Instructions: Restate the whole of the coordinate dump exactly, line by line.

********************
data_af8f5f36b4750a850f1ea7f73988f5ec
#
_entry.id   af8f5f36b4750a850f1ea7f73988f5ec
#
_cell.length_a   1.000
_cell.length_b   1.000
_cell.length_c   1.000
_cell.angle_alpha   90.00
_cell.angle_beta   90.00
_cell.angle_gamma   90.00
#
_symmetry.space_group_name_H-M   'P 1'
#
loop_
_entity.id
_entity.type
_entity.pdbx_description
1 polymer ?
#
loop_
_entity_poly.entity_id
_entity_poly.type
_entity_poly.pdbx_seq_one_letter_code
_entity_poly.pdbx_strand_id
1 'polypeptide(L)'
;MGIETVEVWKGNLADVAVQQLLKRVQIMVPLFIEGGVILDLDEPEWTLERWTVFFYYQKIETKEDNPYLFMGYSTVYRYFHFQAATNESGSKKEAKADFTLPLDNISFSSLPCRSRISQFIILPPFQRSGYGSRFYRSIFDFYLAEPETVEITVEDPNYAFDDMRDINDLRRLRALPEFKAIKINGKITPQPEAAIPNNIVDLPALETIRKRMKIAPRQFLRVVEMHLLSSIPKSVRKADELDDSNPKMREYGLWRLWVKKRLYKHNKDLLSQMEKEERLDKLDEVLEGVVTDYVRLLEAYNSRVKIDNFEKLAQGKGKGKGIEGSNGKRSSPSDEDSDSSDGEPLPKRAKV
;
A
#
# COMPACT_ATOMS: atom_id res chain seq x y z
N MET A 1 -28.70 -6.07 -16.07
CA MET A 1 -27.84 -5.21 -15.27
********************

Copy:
data_af8f5f36b4750a850f1ea7f73988f5ec
#
_entry.id   af8f5f36b4750a850f1ea7f73988f5ec
#
_cell.length_a   1.000
_cell.length_b   1.000
_cell.length_c   1.000
_cell.angle_alpha   90.00
_cell.angle_beta   90.00
_cell.angle_gamma   90.00
#
_symmetry.space_group_name_H-M   'P 1'
#
loop_
_entity.id
_entity.type
_entity.pdbx_description
1 polymer ?
#
loop_
_entity_poly.entity_id
_entity_poly.type
_entity_poly.pdbx_seq_one_letter_code
_entity_poly.pdbx_strand_id
1 'polypeptide(L)'
;MGIETVEVWKGNLADVAVQQLLKRVQIMVPLFIEGGVILDLDEPEWTLERWTVFFYYQKIETKEDNPYLFMGYSTVYRYFHFQAATNESGSKKEAKADFTLPLDNISFSSLPCRSRISQFIILPPFQRSGYGSRFYRSIFDFYLAEPETVEITVEDPNYAFDDMRDINDLRRLRALPEFKAIKINGKITPQPEAAIPNNIVDLPALETIRKRMKIAPRQFLRVVEMHLLSSIPKSVRKADELDDSNPKMREYGLWRLWVKKRLYKHNKDLLSQMEKEERLDKLDEVLEGVVTDYVRLLEAYNSRVKIDNFEKLAQGKGKGKGIEGSNGKRSSPSDEDSDSSDGEPLPKRAKV
;
A
#
# COMPACT_ATOMS: atom_id res chain seq x y z
N MET A 1 -28.70 -6.07 -16.07
CA MET A 1 -27.84 -5.21 -15.27